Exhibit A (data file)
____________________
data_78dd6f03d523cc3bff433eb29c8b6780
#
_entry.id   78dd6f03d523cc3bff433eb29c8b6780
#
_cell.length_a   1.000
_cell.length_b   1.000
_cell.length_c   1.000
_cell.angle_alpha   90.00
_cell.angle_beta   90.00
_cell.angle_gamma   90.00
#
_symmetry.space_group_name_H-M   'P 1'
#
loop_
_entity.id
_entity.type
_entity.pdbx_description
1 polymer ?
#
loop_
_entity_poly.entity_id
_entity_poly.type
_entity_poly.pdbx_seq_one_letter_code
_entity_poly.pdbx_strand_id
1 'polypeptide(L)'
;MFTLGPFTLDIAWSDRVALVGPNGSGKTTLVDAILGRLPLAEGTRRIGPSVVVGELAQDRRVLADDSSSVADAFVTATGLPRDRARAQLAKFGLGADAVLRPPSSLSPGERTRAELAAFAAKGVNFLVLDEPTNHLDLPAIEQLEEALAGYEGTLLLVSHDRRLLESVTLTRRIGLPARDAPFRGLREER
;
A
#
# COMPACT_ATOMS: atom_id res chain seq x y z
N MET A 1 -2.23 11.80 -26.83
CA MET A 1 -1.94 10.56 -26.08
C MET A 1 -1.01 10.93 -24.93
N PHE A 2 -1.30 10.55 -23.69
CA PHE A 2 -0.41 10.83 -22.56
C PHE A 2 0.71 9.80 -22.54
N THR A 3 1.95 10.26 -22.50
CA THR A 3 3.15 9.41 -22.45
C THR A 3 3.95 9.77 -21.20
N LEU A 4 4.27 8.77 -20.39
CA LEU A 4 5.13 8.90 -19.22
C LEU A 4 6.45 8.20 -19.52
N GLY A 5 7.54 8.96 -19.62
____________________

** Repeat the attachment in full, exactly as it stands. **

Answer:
data_78dd6f03d523cc3bff433eb29c8b6780
#
_entry.id   78dd6f03d523cc3bff433eb29c8b6780
#
_cell.length_a   1.000
_cell.length_b   1.000
_cell.length_c   1.000
_cell.angle_alpha   90.00
_cell.angle_beta   90.00
_cell.angle_gamma   90.00
#
_symmetry.space_group_name_H-M   'P 1'
#
loop_
_entity.id
_entity.type
_entity.pdbx_description
1 polymer ?
#
loop_
_entity_poly.entity_id
_entity_poly.type
_entity_poly.pdbx_seq_one_letter_code
_entity_poly.pdbx_strand_id
1 'polypeptide(L)'
;MFTLGPFTLDIAWSDRVALVGPNGSGKTTLVDAILGRLPLAEGTRRIGPSVVVGELAQDRRVLADDSSSVADAFVTATGLPRDRARAQLAKFGLGADAVLRPPSSLSPGERTRAELAAFAAKGVNFLVLDEPTNHLDLPAIEQLEEALAGYEGTLLLVSHDRRLLESVTLTRRIGLPARDAPFRGLREER
;
A
#
# COMPACT_ATOMS: atom_id res chain seq x y z
N MET A 1 -2.23 11.80 -26.83
CA MET A 1 -1.94 10.56 -26.08
C MET A 1 -1.01 10.93 -24.93
N PHE A 2 -1.30 10.55 -23.69
CA PHE A 2 -0.41 10.83 -22.56
C PHE A 2 0.71 9.80 -22.54
N THR A 3 1.95 10.26 -22.50
CA THR A 3 3.15 9.41 -22.45
C THR A 3 3.95 9.77 -21.20
N LEU A 4 4.27 8.77 -20.39
CA LEU A 4 5.13 8.90 -19.22
C LEU A 4 6.45 8.20 -19.52
N GLY A 5 7.54 8.96 -19.62